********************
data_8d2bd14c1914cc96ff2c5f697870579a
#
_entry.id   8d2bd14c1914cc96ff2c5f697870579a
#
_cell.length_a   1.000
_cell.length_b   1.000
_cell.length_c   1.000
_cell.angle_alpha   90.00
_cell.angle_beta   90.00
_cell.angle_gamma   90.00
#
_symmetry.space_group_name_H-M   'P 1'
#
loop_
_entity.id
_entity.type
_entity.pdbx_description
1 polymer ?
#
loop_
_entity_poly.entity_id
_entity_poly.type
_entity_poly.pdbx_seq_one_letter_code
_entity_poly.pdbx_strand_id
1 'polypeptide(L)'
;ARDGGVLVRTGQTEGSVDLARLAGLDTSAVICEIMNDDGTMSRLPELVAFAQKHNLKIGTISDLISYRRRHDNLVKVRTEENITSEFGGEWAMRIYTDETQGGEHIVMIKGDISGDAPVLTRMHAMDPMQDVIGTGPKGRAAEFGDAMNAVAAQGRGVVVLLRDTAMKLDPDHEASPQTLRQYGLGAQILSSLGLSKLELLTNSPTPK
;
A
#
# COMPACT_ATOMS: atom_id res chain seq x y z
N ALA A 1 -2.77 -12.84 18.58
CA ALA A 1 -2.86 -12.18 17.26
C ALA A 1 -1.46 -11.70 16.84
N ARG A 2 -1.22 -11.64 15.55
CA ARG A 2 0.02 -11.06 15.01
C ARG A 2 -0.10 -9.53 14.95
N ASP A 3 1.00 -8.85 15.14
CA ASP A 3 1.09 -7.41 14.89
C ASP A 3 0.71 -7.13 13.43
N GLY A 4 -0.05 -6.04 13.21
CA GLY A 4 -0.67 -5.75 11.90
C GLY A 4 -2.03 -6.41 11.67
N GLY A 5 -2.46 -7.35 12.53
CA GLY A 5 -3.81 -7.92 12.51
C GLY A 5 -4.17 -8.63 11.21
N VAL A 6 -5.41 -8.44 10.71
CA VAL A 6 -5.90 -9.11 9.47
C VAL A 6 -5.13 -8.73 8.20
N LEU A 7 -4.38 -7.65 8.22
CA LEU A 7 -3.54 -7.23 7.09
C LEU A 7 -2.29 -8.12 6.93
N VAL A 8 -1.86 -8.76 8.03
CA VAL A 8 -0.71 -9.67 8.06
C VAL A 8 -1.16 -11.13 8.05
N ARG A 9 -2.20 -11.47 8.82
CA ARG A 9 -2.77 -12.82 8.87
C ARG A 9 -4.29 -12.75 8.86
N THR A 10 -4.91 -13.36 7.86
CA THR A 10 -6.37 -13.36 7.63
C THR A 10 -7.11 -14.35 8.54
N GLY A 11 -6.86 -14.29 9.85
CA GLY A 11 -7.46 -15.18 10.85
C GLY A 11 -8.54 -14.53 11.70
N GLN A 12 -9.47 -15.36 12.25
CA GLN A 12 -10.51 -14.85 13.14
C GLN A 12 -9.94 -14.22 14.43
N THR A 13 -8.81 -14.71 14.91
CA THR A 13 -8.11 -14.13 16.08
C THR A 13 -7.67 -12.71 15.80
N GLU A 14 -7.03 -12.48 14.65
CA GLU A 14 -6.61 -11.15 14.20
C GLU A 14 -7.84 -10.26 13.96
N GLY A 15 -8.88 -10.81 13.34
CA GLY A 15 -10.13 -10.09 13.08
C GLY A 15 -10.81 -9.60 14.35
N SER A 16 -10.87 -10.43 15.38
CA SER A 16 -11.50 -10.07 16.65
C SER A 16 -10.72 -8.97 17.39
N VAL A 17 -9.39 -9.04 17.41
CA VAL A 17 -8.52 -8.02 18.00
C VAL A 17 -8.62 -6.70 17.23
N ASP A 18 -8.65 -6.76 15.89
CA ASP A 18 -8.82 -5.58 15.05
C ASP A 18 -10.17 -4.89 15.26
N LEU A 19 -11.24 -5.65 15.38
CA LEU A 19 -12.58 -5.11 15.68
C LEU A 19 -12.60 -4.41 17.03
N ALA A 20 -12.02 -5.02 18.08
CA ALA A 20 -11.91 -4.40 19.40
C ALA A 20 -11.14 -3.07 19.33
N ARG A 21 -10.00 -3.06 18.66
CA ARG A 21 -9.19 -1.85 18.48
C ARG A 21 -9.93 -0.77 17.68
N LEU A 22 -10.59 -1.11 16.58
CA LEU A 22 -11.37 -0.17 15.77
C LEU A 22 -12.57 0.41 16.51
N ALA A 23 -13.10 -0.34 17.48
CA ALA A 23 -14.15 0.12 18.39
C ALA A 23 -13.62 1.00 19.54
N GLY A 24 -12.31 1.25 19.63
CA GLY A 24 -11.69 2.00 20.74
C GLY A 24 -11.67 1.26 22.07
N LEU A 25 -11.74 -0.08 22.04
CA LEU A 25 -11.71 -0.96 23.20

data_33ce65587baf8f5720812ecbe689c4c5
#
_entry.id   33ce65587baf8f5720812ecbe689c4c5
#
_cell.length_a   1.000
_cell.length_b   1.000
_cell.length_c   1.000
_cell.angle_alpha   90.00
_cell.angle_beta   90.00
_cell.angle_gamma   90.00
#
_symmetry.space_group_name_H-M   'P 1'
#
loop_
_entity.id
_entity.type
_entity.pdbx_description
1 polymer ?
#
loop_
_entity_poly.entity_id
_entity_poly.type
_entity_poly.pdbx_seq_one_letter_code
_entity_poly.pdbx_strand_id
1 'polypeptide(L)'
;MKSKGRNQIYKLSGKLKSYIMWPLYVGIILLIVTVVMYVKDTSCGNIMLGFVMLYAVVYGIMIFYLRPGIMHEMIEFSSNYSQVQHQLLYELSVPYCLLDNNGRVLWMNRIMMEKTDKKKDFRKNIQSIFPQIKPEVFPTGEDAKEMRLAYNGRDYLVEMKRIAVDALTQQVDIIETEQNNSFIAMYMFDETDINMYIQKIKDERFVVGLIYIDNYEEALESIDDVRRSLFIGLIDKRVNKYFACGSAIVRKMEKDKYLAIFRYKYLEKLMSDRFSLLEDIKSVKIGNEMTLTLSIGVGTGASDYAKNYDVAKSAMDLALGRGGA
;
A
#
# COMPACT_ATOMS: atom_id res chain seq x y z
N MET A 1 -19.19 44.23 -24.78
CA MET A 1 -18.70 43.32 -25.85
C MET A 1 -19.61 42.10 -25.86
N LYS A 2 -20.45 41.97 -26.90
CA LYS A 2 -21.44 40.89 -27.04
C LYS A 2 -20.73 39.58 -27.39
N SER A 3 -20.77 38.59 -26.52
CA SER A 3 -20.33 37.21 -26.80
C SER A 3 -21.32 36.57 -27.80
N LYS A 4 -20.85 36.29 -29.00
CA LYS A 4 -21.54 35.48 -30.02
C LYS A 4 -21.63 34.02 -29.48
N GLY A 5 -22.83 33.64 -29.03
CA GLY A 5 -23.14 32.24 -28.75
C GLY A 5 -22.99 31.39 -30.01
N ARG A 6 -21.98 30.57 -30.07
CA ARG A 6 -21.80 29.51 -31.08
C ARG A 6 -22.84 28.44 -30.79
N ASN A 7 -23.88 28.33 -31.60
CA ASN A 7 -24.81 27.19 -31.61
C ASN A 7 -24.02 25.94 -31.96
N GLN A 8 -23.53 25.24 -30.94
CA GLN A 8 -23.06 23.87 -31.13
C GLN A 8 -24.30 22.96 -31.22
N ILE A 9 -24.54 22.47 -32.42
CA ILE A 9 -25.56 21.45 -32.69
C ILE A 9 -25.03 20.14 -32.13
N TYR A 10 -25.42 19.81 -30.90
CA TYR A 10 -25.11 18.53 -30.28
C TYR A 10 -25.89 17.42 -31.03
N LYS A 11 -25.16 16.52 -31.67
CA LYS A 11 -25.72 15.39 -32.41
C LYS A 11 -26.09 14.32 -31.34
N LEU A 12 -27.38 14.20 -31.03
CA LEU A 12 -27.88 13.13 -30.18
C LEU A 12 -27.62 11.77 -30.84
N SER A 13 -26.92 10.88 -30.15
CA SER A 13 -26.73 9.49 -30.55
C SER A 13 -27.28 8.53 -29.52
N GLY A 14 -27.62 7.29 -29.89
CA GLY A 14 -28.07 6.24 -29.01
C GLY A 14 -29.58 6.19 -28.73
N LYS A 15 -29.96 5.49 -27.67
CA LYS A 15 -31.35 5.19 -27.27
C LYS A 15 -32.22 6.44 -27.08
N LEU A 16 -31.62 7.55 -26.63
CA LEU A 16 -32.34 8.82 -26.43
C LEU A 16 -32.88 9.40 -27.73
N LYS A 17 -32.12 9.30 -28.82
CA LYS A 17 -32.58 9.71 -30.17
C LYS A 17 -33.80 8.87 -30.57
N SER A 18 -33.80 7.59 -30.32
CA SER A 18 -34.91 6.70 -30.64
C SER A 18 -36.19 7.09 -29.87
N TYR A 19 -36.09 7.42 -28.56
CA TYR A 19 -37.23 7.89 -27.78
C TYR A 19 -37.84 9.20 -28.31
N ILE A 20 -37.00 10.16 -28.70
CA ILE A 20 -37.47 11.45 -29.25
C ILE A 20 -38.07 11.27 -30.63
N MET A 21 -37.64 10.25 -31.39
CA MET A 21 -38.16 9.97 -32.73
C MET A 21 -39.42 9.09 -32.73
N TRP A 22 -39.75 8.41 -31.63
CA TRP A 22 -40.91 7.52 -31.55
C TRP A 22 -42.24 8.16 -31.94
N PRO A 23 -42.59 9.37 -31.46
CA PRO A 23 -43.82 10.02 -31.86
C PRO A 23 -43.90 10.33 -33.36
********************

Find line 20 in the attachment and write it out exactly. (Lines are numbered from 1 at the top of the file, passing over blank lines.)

loop_